Finding balance with mental illness

Anonymous (text)

Lisa Chen (graphics)

Today was a relatively good day. That is, in terms of productivity and feeling good about myself. At this given moment, I’m fine. I took my medication. I forced myself to exercise, cooked myself a decent meal, actually left my house and ran that errand I avoided for 20+ business days. I’ve managed to get out of that deep dark hole I found myself in yesterday. You wouldn’t believe that the person I was yesterday – anxious, extremely depressed, and motivation-deficient—is the same person as the one I am today.

Yesterday I stayed in bed until 8 pm (not even sleeping), was on day 2 without a shower, and actively neglected all the responsibilities and tasks I had piling up on me. The worst part is, none of this was by choice. I felt terrible and shameful. I wanted anything else but to be in that awful state of inactivity, where my mind and body did not cohere, but I was physically stuck. 

I’m in an endless cycle of ups and downs, short boosts of productivity: convinced that I can do anything if I merely “try harder”, and long periods where I am defeated, exhausted, and mad at myself for not pulling through with any of my goals. Balance and mental illness almost feels mutually exclusive. My life is characterised by a never-ending, volatile cycle of inconsistency, thanks to a combination of ADHD, depression, and anxiety disorders. I am sensitive, easily afflicted and exhausted, have slower processing speeds, poor time perception, and have problems making good, long term decisions, or just making decisions at all.

I deal with the consequences of my executive dysfunction and terrible choices (big and small) on a daily basis. Self-discipline feels nonexistent (at least not consistently), and motivation is ever so fleeting and elusive.

Courtesy of a sustained complex imbalance of chemicals called neurotransmitters and neurohormones, I am what I would sometimes describe as, a bit of a mess. Executive dysfunction makes achieving my goals very difficult. I’m the Hamlet of my own life, all thought (so much of it), yet no action. In fact, over the past three weeks, my mind has been preoccupied with the hundreds of ways I could write this. Yet it has been an ineffably arduous task to force myself to actually sit here and write. It feels as if the only consistency in my life, is inconsistency.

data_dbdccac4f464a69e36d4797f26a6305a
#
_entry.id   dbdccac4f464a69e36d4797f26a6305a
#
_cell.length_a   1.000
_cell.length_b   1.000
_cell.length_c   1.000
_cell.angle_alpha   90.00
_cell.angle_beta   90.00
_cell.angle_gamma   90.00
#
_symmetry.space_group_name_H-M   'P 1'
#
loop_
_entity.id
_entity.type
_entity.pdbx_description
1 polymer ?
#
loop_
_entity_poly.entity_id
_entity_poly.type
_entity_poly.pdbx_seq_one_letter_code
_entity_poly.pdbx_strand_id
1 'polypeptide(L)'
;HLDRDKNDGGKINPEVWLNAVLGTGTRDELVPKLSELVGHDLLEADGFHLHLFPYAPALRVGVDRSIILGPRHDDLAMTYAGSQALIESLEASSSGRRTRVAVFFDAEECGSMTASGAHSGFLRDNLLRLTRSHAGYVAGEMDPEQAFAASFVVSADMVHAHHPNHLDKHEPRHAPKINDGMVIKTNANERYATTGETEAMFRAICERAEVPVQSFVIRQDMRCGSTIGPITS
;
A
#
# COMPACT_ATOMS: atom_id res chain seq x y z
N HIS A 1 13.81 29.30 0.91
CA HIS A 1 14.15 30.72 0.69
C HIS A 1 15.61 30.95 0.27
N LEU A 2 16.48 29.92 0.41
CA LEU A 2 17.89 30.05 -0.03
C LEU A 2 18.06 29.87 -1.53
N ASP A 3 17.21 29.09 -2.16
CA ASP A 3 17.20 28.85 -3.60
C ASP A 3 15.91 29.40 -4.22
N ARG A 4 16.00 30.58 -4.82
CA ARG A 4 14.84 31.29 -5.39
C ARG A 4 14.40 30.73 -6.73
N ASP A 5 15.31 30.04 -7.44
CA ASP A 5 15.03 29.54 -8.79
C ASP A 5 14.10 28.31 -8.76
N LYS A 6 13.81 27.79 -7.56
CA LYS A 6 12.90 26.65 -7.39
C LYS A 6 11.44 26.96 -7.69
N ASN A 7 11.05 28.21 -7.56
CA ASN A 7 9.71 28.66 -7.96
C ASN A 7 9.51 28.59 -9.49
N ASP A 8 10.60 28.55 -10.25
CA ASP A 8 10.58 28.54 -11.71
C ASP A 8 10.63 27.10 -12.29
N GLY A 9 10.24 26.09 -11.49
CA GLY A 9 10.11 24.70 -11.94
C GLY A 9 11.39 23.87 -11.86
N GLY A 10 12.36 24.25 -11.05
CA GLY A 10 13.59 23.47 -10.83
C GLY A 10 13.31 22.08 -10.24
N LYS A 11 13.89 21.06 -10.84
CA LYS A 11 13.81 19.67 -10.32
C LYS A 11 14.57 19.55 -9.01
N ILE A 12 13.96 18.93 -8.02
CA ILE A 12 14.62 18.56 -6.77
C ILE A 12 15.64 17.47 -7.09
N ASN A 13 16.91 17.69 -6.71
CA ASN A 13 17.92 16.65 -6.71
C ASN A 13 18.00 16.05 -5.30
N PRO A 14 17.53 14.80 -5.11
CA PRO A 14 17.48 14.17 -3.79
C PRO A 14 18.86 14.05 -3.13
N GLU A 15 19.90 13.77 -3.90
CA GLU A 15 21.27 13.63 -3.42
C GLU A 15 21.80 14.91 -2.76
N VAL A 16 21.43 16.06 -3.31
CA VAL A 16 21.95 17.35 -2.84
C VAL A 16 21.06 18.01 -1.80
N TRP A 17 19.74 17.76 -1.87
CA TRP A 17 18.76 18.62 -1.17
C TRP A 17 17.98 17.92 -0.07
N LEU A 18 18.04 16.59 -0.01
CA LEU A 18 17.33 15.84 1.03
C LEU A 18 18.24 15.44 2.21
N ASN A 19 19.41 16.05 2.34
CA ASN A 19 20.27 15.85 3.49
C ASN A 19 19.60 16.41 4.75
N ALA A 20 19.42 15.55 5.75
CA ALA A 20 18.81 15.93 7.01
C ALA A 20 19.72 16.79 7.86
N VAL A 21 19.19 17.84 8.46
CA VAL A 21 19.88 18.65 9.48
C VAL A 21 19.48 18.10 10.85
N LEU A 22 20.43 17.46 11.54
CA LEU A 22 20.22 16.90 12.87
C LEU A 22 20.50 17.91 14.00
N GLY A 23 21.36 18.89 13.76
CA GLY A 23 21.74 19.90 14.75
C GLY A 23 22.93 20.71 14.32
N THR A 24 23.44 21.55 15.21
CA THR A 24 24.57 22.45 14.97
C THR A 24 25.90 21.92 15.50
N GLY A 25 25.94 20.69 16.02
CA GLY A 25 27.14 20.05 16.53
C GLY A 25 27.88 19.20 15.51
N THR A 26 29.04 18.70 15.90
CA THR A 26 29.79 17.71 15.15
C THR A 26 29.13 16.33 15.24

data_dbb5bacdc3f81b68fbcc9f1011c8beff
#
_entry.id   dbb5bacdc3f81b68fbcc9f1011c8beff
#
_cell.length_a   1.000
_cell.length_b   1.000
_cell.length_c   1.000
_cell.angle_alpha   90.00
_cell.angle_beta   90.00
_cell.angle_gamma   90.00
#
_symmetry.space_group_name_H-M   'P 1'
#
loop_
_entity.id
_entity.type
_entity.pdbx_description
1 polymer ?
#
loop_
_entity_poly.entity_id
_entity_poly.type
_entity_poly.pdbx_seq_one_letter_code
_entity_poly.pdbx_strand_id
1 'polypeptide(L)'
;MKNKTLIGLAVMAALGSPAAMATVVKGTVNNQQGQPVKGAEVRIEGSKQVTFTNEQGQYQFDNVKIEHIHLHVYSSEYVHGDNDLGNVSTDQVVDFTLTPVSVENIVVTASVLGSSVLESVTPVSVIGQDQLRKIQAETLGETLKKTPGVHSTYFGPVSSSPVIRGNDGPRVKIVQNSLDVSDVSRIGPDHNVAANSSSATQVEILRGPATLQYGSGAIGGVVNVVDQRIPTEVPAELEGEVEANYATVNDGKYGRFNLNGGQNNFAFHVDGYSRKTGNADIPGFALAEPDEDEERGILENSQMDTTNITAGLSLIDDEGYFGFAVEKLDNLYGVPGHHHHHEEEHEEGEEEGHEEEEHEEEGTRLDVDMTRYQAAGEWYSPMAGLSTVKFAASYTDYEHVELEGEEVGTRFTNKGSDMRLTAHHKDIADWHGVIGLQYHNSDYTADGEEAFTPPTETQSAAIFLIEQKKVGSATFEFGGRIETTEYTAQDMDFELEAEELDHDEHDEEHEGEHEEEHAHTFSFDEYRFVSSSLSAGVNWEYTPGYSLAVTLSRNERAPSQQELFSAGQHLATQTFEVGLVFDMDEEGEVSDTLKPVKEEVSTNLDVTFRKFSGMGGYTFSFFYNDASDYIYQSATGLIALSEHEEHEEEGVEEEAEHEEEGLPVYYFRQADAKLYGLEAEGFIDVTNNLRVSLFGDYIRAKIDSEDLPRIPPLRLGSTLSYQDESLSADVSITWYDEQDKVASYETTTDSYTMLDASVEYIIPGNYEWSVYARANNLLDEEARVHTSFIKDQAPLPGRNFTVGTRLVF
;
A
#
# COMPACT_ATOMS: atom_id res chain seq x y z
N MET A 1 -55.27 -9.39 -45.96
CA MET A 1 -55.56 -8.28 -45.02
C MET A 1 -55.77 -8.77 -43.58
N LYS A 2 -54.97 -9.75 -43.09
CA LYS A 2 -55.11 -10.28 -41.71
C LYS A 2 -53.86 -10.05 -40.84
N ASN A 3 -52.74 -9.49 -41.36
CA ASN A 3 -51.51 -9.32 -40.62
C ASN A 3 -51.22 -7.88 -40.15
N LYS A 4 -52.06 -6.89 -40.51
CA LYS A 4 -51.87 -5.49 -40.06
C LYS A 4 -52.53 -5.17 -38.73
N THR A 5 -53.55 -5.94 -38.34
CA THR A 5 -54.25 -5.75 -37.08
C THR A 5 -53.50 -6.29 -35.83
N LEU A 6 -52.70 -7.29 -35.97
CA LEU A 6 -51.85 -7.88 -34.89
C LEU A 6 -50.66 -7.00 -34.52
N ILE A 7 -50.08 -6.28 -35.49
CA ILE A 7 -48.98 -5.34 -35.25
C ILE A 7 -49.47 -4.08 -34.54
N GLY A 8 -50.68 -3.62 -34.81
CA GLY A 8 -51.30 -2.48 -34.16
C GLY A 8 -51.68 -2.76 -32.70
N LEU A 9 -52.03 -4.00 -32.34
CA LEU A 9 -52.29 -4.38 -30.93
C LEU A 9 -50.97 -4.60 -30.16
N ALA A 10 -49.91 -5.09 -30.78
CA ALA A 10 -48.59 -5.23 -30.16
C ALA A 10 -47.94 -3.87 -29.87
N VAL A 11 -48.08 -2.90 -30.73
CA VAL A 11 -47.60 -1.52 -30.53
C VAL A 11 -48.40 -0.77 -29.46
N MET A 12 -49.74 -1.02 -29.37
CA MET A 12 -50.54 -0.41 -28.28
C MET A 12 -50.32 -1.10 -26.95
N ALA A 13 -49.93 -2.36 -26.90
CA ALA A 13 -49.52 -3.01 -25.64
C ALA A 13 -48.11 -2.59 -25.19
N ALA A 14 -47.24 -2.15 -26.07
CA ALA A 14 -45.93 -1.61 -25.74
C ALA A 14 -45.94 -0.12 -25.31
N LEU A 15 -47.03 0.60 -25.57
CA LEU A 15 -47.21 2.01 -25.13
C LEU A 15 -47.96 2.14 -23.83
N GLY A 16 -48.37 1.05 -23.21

I’m being too hard on myself. I know. On a rational level, I’m completely aware of this. Yet this is my experience of it, this is how it is and feels to me, and it can be so difficult. However, it’s easy to complain about all the burden and the endless shame my ADHD and other mental health struggles have brought upon myself. It certainly hasn’t made life easy at all. But gradually, I am beginning to accept that this is the way things are. And that it doesn’t have to be a bad thing. 

Of course I am not going to uphold neurotypical standards of productivity, goals, and lifestyles. I am never going to establish a perfect routine and stick to it everyday, it’s just not who I am, biochemically, or in any way. I should forgive myself for the hurt and punishment I have put myself through for this. I need to be kind to myself. Sometimes that is all we need when we are struggling. I need to do what is good for me, what energises me. I need to be kind and understanding to myself and what I need, and this will change at different moments.

I am learning that balance looks different for every person. In fact, why should anyone feel the need to conform to other’s expectations and norms, anyway? We all have distinctively unique experiences, personalities, and lives. Through my achievements and losses, in this endless process of trial and error, I have come to realise that balance is not a permanent state. Nobody will ever always be balanced, despite how social media makes people seem. In fact, social media is only a minuscule fragment of a massive picture. Being perfectly balanced, always, should not be a goal, as it is completely unattainable. 

Balance is about the bigger picture, and although it varies in extents, life is full of ups and downs for everyone. Balance is listening to your body, understanding, and being kind to yourself, regardless of the highs and lows. The light and dark are what creates this balance. Like any good painting, the canvas of your life needs contrast. There are bad days, and there are good. I need to focus on my good days, the same way I over-fixate and punish myself for the bad. That would be good for me. It will take time to fully internalise and accept all of this, but I think I am beginning to.

Disclaimer: This is only one aspect/perspective of my own personal experience, mental health, just like physical health, fluctuates and has ups and downs — Oh look, balance! 

Haru Sukegawa

a thing about Lisa